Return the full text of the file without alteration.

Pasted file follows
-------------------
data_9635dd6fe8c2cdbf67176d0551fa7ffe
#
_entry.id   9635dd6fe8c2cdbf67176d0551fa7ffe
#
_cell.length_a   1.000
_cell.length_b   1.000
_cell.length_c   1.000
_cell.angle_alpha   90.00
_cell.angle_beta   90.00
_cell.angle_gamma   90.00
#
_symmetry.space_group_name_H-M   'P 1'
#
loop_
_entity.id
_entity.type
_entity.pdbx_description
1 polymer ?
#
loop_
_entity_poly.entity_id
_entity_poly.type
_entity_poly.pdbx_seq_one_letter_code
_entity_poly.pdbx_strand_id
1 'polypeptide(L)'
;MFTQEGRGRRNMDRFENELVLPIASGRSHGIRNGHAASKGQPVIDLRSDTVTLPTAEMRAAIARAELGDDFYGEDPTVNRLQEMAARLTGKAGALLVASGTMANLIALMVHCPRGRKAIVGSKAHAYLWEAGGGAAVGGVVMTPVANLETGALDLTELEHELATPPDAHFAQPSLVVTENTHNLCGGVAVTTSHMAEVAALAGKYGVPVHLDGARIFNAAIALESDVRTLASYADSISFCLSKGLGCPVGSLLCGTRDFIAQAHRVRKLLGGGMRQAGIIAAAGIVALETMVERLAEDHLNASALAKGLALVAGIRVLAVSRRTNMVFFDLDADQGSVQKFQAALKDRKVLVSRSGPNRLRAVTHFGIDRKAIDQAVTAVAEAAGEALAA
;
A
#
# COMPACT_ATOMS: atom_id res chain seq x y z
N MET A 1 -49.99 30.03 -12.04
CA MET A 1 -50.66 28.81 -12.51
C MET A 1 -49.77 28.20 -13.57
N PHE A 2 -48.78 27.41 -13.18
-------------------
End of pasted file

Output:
data_9635dd6fe8c2cdbf67176d0551fa7ffe
#
_entry.id   9635dd6fe8c2cdbf67176d0551fa7ffe
#
_cell.length_a   1.000
_cell.length_b   1.000
_cell.length_c   1.000
_cell.angle_alpha   90.00
_cell.angle_beta   90.00
_cell.angle_gamma   90.00
#
_symmetry.space_group_name_H-M   'P 1'
#
loop_
_entity.id
_entity.type
_entity.pdbx_description
1 polymer ?
#
loop_
_entity_poly.entity_id
_entity_poly.type
_entity_poly.pdbx_seq_one_letter_code
_entity_poly.pdbx_strand_id
1 'polypeptide(L)'
;MFTQEGRGRRNMDRFENELVLPIASGRSHGIRNGHAASKGQPVIDLRSDTVTLPTAEMRAAIARAELGDDFYGEDPTVNRLQEMAARLTGKAGALLVASGTMANLIALMVHCPRGRKAIVGSKAHAYLWEAGGGAAVGGVVMTPVANLETGALDLTELEHELATPPDAHFAQPSLVVTENTHNLCGGVAVTTSHMAEVAALAGKYGVPVHLDGARIFNAAIALESDVRTLASYADSISFCLSKGLGCPVGSLLCGTRDFIAQAHRVRKLLGGGMRQAGIIAAAGIVALETMVERLAEDHLNASALAKGLALVAGIRVLAVSRRTNMVFFDLDADQGSVQKFQAALKDRKVLVSRSGPNRLRAVTHFGIDRKAIDQAVTAVAEAAGEALAA
;
A
#
# COMPACT_ATOMS: atom_id res chain seq x y z
N MET A 1 -49.99 30.03 -12.04
CA MET A 1 -50.66 28.81 -12.51
C MET A 1 -49.77 28.20 -13.57
N PHE A 2 -48.78 27.41 -13.18